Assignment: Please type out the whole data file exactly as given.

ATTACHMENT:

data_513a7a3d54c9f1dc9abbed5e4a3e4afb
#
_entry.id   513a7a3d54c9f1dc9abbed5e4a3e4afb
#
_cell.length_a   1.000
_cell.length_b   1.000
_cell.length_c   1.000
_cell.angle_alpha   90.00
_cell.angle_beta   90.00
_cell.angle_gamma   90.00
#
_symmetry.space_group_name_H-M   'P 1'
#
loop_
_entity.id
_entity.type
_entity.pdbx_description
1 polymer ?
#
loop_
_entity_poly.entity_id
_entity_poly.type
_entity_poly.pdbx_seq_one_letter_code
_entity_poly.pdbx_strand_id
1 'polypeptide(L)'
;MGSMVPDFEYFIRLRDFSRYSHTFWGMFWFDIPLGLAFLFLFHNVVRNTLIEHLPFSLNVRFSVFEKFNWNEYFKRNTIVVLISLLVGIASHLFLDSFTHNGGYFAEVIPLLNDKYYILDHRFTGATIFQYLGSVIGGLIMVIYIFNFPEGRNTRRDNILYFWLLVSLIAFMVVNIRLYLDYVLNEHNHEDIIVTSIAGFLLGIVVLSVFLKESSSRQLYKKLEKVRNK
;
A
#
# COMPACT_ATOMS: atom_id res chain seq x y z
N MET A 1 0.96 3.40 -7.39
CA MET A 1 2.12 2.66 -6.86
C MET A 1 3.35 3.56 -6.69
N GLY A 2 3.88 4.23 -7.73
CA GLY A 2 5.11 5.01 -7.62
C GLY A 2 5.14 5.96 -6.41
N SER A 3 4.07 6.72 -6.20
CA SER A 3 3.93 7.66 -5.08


data_513a7a3d54c9f1dc9abbed5e4a3e4afb
#
_entry.id   513a7a3d54c9f1dc9abbed5e4a3e4afb
#
_cell.length_a   1.000
_cell.length_b   1.000
_cell.length_c   1.000
_cell.angle_alpha   90.00
_cell.angle_beta   90.00
_cell.angle_gamma   90.00
#
_symmetry.space_group_name_H-M   'P 1'
#
loop_
_entity.id
_entity.type
_entity.pdbx_description
1 polymer ?
#
loop_
_entity_poly.entity_id
_entity_poly.type
_entity_poly.pdbx_seq_one_letter_code
_entity_poly.pdbx_strand_id
1 'polypeptide(L)'
;MGSMVPDFEYFIRLRDFSRYSHTFWGMFWFDIPLGLAFLFLFHNVVRNTLIEHLPFSLNVRFSVFEKFNWNEYFKRNTIVVLISLLVGIASHLFLDSFTHNGGYFAEVIPLLNDKYYILDHRFTGATIFQYLGSVIGGLIMVIYIFNFPEGRNTRRDNILYFWLLVSLIAFMVVNIRLYLDYVLNEHNHEDIIVTSIAGFLLGIVVLSVFLKESSSRQLYKKLEKVRNK
;
A
#
# COMPACT_ATOMS: atom_id res chain seq x y z
N MET A 1 0.96 3.40 -7.39
CA MET A 1 2.12 2.66 -6.86
C MET A 1 3.35 3.56 -6.69
N GLY A 2 3.88 4.23 -7.73
CA GLY A 2 5.11 5.01 -7.62
C GLY A 2 5.14 5.96 -6.41
N SER A 3 4.07 6.72 -6.20
CA SER A 3 3.93 7.66 -5.08